School vaccination program protects students and families

February 1, 2006

Investigators evaluated the feasibility and effectiveness of a school-based influenza immunization program in an unblinded pilot study conducted in Maryland. Vaccination with a live attenuated intranasal influenza vaccine (FluMist) was offered to healthy students in one elementary school but not in two control schools. Investigators then compared health outcomes in the households of students in the intervention school with those in households of students in the two elementary schools where the vaccine was not offered.

Investigators evaluated the feasibility and effectiveness of a school-based influenza immunization program in an unblinded pilot study conducted in Maryland. Vaccination with a live attenuated intranasal influenza vaccine (FluMist) was offered to healthy students in one elementary school but not in two control schools. Investigators then compared health outcomes in the households of students in the intervention school with those in households of students in the two elementary schools where the vaccine was not offered.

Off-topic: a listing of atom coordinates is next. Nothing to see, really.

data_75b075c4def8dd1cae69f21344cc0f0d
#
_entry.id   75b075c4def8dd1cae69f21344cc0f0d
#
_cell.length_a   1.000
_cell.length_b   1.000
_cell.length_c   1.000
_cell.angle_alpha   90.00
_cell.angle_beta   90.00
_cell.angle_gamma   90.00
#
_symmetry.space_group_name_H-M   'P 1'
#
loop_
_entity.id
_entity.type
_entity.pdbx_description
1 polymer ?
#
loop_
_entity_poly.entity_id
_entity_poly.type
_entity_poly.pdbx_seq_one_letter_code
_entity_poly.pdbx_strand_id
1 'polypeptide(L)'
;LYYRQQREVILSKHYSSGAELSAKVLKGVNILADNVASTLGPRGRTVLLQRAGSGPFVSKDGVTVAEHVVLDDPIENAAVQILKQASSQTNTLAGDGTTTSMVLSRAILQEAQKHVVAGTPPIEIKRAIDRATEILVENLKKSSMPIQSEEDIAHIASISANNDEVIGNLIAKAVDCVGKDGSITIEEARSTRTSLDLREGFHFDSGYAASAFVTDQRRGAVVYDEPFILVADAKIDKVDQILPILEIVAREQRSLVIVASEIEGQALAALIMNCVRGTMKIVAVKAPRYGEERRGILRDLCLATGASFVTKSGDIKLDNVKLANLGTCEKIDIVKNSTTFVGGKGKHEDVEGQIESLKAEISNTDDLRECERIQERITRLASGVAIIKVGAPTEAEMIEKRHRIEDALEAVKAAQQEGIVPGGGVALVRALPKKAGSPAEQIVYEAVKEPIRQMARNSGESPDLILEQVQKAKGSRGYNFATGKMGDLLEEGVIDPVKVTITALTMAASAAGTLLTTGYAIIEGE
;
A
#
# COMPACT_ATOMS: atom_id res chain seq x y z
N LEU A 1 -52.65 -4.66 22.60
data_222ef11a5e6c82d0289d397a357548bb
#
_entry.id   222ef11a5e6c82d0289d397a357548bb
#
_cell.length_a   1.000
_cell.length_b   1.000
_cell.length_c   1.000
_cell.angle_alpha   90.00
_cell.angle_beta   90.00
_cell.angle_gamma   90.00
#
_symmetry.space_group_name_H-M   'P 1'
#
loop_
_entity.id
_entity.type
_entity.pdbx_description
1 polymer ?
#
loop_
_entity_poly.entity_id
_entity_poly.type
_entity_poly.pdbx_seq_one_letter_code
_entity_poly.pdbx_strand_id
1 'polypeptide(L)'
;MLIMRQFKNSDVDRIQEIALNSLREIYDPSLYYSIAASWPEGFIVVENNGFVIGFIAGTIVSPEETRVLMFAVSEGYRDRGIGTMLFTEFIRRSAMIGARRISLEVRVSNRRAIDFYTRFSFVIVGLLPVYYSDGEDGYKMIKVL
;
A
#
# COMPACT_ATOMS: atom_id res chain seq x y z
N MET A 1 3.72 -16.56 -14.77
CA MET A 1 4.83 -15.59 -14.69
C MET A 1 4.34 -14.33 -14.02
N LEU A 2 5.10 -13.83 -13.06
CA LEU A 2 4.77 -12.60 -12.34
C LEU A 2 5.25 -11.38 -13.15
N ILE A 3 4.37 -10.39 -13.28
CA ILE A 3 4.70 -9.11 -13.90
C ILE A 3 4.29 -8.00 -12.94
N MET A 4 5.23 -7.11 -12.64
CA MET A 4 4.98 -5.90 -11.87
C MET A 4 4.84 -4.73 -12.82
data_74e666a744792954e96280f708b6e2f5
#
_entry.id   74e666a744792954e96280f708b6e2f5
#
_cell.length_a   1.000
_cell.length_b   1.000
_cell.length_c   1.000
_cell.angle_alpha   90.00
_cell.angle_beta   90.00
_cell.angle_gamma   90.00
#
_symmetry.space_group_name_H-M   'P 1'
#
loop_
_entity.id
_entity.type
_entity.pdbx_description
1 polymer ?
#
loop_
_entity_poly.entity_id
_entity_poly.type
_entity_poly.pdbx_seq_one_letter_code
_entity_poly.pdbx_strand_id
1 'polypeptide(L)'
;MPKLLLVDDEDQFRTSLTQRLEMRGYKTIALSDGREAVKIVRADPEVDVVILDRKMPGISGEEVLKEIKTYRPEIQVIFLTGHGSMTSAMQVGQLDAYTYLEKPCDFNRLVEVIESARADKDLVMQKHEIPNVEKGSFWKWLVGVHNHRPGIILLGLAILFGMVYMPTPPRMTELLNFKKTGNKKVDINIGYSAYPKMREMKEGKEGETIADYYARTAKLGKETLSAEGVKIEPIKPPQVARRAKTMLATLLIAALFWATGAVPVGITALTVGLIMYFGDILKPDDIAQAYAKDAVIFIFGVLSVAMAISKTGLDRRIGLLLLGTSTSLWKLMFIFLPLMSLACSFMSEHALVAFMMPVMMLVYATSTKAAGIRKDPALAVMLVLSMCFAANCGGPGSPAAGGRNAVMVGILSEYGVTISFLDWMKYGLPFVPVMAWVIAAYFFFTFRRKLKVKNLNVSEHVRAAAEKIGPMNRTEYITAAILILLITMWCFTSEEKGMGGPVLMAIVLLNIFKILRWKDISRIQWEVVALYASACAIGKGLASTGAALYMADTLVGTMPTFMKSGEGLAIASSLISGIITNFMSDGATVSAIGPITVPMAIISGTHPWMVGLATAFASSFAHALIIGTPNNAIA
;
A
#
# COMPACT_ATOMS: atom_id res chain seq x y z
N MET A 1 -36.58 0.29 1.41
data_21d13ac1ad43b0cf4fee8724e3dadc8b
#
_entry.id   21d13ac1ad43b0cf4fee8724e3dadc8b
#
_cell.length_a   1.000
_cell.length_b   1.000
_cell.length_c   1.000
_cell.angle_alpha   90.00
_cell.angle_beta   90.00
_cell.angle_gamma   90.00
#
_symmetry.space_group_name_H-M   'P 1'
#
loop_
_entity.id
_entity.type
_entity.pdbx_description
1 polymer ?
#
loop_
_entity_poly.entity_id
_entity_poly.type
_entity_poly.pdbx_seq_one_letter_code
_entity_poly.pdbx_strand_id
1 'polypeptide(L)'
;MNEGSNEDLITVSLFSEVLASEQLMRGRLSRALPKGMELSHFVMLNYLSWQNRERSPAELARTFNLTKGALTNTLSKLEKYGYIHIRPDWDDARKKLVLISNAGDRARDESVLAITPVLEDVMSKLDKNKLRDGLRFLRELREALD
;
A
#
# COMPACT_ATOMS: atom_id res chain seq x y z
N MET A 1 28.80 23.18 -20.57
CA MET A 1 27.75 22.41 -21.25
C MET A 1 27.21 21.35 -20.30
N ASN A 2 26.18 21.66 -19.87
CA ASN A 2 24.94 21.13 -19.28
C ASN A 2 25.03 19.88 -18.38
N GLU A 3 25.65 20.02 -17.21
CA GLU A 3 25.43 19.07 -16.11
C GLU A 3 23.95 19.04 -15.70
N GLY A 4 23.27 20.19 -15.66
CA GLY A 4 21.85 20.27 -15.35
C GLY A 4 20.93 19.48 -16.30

Approximately 40% (185) of students in the intervention school received the offered vaccine; more than half of those who accepted the offer were vaccinated three weeks or less before the outbreak of influenza. Students in the intervention school, and the people with whom they lived, had fewer medical visits, purchased fewer medications, and missed fewer workdays and school days than students in the control schools and members of their households.

In addition, within the intervention school, the increase in the rate of absenteeism during the outbreak was significantly smaller for students who were vaccinated with the study vaccine than for the students who were not (King JC et al: Pediatrics 2005;116:e868).